On Monday, Nov. 11, Fjeld said, “Soon after I got up this morning bells began ringing, guns firing, and a general commotion broke out and when I phoned central as to what was the matter she informed me that the ‘official’ word was received that the Armistice had been signed by the Germans and General Foch and the great European war was at an end. The celebration continued all day, the stores were all closed, and all those who had cars formed a long procession and visited the nearby towns while people from the other towns visited Lehi. I worked until noon then came home and attended Kenneth Schow’s funeral…A.B. Anderson and I were the speakers.”
As similar celebrations broke out all over the state, influenza cases spiked again. On Nov. 12, The Salt Lake Tribune reported 23 deaths in Lehi, “… however, [the disease] is on the wane, and apex of 200 cases has been reduced to about thirty at present.”
On Nov. 3, Fjeld wrote: “Worked this forenoon and at the cemetery this afternoon helping to lay away Otto Varney and Geo. L. Schow…I said a few words and dedicated the grave [of Otto Varney]. …Quite a crowd was present. The funerals were held at 1 and 3 o’clock. In a way, it is very amusing to see a large number of people together for most of them now wear a mask over nose and mouth to keep from catching the ‘flue.’ In many cases, the mask is made like a bag which makes the individual look very funny and if it were not such a very serious condition, one would laugh at the ludicrous sights one sees.”
By Dec. 20, with the flu dying down again and Christmas approaching, much of the state loosened its restrictions on theaters, pool halls, and churches, although, on that same day, Fjeld wrote, “…The quarantine regulations are still in force as there are no public gatherings of any kind at present.”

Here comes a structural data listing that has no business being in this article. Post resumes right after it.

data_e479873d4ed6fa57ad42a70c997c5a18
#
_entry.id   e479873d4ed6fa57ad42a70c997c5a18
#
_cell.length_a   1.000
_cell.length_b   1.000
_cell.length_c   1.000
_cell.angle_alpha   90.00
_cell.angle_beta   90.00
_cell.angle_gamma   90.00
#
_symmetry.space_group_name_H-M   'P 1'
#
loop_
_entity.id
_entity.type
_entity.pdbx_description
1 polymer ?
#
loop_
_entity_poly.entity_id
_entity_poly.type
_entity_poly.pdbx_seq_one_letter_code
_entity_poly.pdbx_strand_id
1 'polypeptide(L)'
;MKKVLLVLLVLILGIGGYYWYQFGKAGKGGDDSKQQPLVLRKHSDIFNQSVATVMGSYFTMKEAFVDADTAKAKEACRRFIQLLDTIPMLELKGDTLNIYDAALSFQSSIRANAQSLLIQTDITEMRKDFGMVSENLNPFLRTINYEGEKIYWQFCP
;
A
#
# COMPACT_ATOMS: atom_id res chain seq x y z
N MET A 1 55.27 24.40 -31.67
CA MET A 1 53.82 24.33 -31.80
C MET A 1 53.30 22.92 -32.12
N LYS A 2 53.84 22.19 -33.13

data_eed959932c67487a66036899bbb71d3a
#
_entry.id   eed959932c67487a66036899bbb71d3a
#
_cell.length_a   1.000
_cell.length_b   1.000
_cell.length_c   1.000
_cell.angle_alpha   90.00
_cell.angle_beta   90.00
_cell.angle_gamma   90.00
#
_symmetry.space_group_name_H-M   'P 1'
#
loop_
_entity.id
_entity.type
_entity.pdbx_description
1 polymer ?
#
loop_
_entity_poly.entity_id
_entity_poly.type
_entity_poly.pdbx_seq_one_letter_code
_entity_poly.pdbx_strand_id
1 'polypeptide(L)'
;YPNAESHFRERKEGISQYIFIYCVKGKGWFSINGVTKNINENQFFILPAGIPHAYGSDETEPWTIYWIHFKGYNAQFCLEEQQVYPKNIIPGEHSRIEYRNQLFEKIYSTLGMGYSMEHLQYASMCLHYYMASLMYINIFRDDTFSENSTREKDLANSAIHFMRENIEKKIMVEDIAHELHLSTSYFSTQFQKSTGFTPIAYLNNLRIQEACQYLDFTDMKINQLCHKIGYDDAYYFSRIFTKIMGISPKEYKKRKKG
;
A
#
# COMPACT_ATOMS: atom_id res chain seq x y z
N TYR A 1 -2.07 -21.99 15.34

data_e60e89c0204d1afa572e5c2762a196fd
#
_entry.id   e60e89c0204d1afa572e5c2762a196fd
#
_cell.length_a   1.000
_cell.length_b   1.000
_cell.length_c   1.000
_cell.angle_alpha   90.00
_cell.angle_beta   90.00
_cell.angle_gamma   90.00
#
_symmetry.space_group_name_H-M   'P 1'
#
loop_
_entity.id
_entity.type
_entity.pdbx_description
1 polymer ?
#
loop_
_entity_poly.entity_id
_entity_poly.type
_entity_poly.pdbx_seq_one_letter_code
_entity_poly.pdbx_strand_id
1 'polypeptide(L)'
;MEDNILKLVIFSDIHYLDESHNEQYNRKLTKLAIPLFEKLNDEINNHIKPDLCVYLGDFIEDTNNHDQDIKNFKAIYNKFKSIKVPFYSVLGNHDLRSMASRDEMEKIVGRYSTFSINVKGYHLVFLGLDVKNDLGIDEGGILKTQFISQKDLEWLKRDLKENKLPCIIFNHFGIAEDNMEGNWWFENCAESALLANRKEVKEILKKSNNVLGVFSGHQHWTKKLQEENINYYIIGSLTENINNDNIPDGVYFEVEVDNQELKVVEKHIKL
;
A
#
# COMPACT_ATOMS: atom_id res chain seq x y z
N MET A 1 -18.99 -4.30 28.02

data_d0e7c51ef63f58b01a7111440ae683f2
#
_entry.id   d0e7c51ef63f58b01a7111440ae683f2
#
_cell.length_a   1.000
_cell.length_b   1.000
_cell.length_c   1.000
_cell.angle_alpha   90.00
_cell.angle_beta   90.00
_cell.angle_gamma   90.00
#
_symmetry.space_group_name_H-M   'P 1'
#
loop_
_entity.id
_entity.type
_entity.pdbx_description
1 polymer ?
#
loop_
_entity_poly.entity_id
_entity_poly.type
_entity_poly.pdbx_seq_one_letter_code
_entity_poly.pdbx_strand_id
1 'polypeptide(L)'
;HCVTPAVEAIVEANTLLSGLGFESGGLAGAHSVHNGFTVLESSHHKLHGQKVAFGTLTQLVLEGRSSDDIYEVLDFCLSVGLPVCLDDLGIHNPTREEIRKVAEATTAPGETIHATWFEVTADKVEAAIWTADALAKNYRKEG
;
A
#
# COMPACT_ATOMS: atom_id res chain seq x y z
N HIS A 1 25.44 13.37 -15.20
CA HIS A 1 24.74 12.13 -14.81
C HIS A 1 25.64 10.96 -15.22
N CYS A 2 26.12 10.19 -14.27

Finally, much like the LDS Church’s recent call for a worldwide fast on April 10, Fjeld wrote on Sunday, Dec. 22, “The First Presidency [of the LDS Church] issued a proclamation designating today as a special fast day to importune the Lord to banish the “flue” [sic]. I have been fasting all day and working at the factory as usual. I am glad of the chance to join in a general fast for so worthy an object.…”
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As Irene’s family began the scary journey of nursing her back to health, Fjeld wrote on Jan. 1, 1919, “… The “Flue” [sic] is breaking out in Lehi again. It is raging in P. Grove and just getting a good start in Am. Fork. We had hoped to start Sunday School and meetings next Sunday but not now.” On Jan. 3, the Salt Lake Telegram reported that Lehi schools were closed indefinitely as well as theaters, dance halls and church gatherings after, “the development of 20 new cases of influenza.” Irene Wanlass was likely one of those new cases.